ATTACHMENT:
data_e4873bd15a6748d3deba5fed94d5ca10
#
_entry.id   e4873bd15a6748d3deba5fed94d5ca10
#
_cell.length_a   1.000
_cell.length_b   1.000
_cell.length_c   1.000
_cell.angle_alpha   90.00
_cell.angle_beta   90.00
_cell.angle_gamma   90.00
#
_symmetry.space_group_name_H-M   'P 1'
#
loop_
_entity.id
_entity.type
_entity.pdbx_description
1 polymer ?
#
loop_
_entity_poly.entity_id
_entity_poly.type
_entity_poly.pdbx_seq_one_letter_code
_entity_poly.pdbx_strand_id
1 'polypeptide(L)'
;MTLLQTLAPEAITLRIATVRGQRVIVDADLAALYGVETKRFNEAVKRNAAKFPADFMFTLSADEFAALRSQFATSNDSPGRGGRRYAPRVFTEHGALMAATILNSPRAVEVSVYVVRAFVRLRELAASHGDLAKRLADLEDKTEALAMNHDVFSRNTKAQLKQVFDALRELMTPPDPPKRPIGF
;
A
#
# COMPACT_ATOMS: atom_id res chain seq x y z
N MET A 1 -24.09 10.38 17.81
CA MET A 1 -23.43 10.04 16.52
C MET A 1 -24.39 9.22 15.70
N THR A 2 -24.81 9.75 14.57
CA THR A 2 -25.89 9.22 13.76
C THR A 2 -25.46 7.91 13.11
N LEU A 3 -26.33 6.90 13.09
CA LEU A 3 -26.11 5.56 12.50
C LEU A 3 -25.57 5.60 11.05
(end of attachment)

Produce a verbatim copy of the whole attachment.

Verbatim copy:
data_e4873bd15a6748d3deba5fed94d5ca10
#
_entry.id   e4873bd15a6748d3deba5fed94d5ca10
#
_cell.length_a   1.000
_cell.length_b   1.000
_cell.length_c   1.000
_cell.angle_alpha   90.00
_cell.angle_beta   90.00
_cell.angle_gamma   90.00
#
_symmetry.space_group_name_H-M   'P 1'
#
loop_
_entity.id
_entity.type
_entity.pdbx_description
1 polymer ?
#
loop_
_entity_poly.entity_id
_entity_poly.type
_entity_poly.pdbx_seq_one_letter_code
_entity_poly.pdbx_strand_id
1 'polypeptide(L)'
;MTLLQTLAPEAITLRIATVRGQRVIVDADLAALYGVETKRFNEAVKRNAAKFPADFMFTLSADEFAALRSQFATSNDSPGRGGRRYAPRVFTEHGALMAATILNSPRAVEVSVYVVRAFVRLRELAASHGDLAKRLADLEDKTEALAMNHDVFSRNTKAQLKQVFDALRELMTPPDPPKRPIGF
;
A
#
# COMPACT_ATOMS: atom_id res chain seq x y z
N MET A 1 -24.09 10.38 17.81
CA MET A 1 -23.43 10.04 16.52
C MET A 1 -24.39 9.22 15.70
N THR A 2 -24.81 9.75 14.57
CA THR A 2 -25.89 9.22 13.76
C THR A 2 -25.46 7.91 13.11
N LEU A 3 -26.33 6.90 13.09
CA LEU A 3 -26.11 5.56 12.50
C LEU A 3 -25.57 5.60 11.05